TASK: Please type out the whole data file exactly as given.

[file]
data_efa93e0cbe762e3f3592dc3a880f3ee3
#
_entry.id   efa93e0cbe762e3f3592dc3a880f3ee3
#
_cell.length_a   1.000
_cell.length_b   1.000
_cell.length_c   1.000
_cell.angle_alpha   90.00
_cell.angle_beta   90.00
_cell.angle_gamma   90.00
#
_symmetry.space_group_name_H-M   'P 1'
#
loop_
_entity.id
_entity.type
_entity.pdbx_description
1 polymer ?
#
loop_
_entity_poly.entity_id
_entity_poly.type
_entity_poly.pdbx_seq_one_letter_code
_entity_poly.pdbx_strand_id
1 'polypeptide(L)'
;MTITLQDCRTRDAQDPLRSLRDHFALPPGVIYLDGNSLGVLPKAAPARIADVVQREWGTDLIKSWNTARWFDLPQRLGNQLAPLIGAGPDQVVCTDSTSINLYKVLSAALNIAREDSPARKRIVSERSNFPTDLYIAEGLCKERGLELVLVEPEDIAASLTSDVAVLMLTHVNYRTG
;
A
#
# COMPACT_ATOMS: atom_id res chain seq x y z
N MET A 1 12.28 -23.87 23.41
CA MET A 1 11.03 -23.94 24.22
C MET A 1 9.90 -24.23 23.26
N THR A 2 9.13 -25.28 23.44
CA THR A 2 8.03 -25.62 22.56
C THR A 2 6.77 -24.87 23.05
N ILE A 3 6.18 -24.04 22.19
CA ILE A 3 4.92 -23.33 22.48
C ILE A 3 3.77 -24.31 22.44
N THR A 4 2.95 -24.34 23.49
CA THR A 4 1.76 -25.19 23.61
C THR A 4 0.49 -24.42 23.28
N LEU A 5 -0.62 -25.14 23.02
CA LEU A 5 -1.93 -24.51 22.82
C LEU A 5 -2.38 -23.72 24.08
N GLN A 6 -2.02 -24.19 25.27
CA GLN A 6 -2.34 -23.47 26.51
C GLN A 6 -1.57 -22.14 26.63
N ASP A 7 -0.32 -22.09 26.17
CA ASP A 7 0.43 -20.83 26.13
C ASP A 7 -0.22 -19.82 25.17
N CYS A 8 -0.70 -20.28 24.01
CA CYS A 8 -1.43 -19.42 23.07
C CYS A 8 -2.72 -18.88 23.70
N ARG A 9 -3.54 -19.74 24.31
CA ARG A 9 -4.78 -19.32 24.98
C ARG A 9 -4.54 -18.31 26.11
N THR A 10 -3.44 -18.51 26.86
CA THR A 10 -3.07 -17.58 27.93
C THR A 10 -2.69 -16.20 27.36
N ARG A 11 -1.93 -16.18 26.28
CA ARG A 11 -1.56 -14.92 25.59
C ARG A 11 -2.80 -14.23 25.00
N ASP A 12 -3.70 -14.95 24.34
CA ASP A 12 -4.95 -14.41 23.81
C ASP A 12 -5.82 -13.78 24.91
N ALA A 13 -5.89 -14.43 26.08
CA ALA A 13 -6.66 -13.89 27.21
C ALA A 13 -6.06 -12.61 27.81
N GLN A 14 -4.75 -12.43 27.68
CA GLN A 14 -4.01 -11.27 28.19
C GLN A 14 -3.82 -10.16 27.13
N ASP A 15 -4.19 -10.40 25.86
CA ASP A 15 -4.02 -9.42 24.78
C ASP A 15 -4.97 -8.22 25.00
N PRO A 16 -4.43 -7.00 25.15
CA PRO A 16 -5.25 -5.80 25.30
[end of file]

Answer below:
data_efa93e0cbe762e3f3592dc3a880f3ee3
#
_entry.id   efa93e0cbe762e3f3592dc3a880f3ee3
#
_cell.length_a   1.000
_cell.length_b   1.000
_cell.length_c   1.000
_cell.angle_alpha   90.00
_cell.angle_beta   90.00
_cell.angle_gamma   90.00
#
_symmetry.space_group_name_H-M   'P 1'
#
loop_
_entity.id
_entity.type
_entity.pdbx_description
1 polymer ?
#
loop_
_entity_poly.entity_id
_entity_poly.type
_entity_poly.pdbx_seq_one_letter_code
_entity_poly.pdbx_strand_id
1 'polypeptide(L)'
;MTITLQDCRTRDAQDPLRSLRDHFALPPGVIYLDGNSLGVLPKAAPARIADVVQREWGTDLIKSWNTARWFDLPQRLGNQLAPLIGAGPDQVVCTDSTSINLYKVLSAALNIAREDSPARKRIVSERSNFPTDLYIAEGLCKERGLELVLVEPEDIAASLTSDVAVLMLTHVNYRTG
;
A
#
# COMPACT_ATOMS: atom_id res chain seq x y z
N MET A 1 12.28 -23.87 23.41
CA MET A 1 11.03 -23.94 24.22
C MET A 1 9.90 -24.23 23.26
N THR A 2 9.13 -25.28 23.44
CA THR A 2 8.03 -25.62 22.56
C THR A 2 6.77 -24.87 23.05
N ILE A 3 6.18 -24.04 22.19
CA ILE A 3 4.92 -23.33 22.48
C ILE A 3 3.77 -24.31 22.44
N THR A 4 2.95 -24.34 23.49
CA THR A 4 1.76 -25.19 23.61
C THR A 4 0.49 -24.42 23.28
N LEU A 5 -0.62 -25.14 23.02
CA LEU A 5 -1.93 -24.51 22.82
C LEU A 5 -2.38 -23.72 24.08
N GLN A 6 -2.02 -24.19 25.27
CA GLN A 6 -2.34 -23.47 26.51
C GLN A 6 -1.57 -22.14 26.63
N ASP A 7 -0.32 -22.09 26.17
CA ASP A 7 0.43 -20.83 26.13
C ASP A 7 -0.22 -19.82 25.17
N CYS A 8 -0.70 -20.28 24.01
CA CYS A 8 -1.43 -19.42 23.07
C CYS A 8 -2.72 -18.88 23.70
N ARG A 9 -3.54 -19.74 24.31
CA ARG A 9 -4.78 -19.32 24.98
C ARG A 9 -4.54 -18.31 26.11
N THR A 10 -3.44 -18.51 26.86
CA THR A 10 -3.07 -17.58 27.93
C THR A 10 -2.69 -16.20 27.36
N ARG A 11 -1.93 -16.18 26.28
CA ARG A 11 -1.56 -14.92 25.59
C ARG A 11 -2.80 -14.23 25.00
N ASP A 12 -3.70 -14.95 24.34
CA ASP A 12 -4.95 -14.41 23.81
C ASP A 12 -5.82 -13.78 24.91
N ALA A 13 -5.89 -14.43 26.08
CA ALA A 13 -6.66 -13.89 27.21
C ALA A 13 -6.06 -12.61 27.81
N GLN A 14 -4.75 -12.43 27.68
CA GLN A 14 -4.01 -11.27 28.19
C GLN A 14 -3.82 -10.16 27.13
N ASP A 15 -4.19 -10.40 25.86
CA ASP A 15 -4.02 -9.42 24.78
C ASP A 15 -4.97 -8.22 25.00
N PRO A 16 -4.43 -7.00 25.15
CA PRO A 16 -5.25 -5.80 25.30